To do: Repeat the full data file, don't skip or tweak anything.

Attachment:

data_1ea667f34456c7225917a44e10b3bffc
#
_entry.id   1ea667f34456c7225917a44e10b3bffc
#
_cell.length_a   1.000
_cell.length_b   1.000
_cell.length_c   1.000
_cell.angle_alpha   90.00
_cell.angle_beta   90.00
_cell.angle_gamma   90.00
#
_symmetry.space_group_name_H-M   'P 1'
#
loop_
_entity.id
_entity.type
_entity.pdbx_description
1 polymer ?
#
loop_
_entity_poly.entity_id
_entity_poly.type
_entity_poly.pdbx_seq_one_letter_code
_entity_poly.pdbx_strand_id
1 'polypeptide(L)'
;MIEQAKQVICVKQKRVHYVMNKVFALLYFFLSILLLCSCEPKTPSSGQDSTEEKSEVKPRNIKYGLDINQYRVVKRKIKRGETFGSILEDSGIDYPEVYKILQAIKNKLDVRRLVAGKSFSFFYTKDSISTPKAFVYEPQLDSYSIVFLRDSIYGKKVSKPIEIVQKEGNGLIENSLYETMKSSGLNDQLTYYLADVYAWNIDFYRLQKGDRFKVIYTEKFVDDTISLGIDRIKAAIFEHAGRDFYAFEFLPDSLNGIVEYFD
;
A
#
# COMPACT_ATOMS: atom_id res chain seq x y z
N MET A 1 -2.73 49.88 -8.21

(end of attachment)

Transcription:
data_1ea667f34456c7225917a44e10b3bffc
#
_entry.id   1ea667f34456c7225917a44e10b3bffc
#
_cell.length_a   1.000
_cell.length_b   1.000
_cell.length_c   1.000
_cell.angle_alpha   90.00
_cell.angle_beta   90.00
_cell.angle_gamma   90.00
#
_symmetry.space_group_name_H-M   'P 1'
#
loop_
_entity.id
_entity.type
_entity.pdbx_description
1 polymer ?
#
loop_
_entity_poly.entity_id
_entity_poly.type
_entity_poly.pdbx_seq_one_letter_code
_entity_poly.pdbx_strand_id
1 'polypeptide(L)'
;MIEQAKQVICVKQKRVHYVMNKVFALLYFFLSILLLCSCEPKTPSSGQDSTEEKSEVKPRNIKYGLDINQYRVVKRKIKRGETFGSILEDSGIDYPEVYKILQAIKNKLDVRRLVAGKSFSFFYTKDSISTPKAFVYEPQLDSYSIVFLRDSIYGKKVSKPIEIVQKEGNGLIENSLYETMKSSGLNDQLTYYLADVYAWNIDFYRLQKGDRFKVIYTEKFVDDTISLGIDRIKAAIFEHAGRDFYAFEFLPDSLNGIVEYFD
;
A
#
# COMPACT_ATOMS: atom_id res chain seq x y z
N MET A 1 -2.73 49.88 -8.21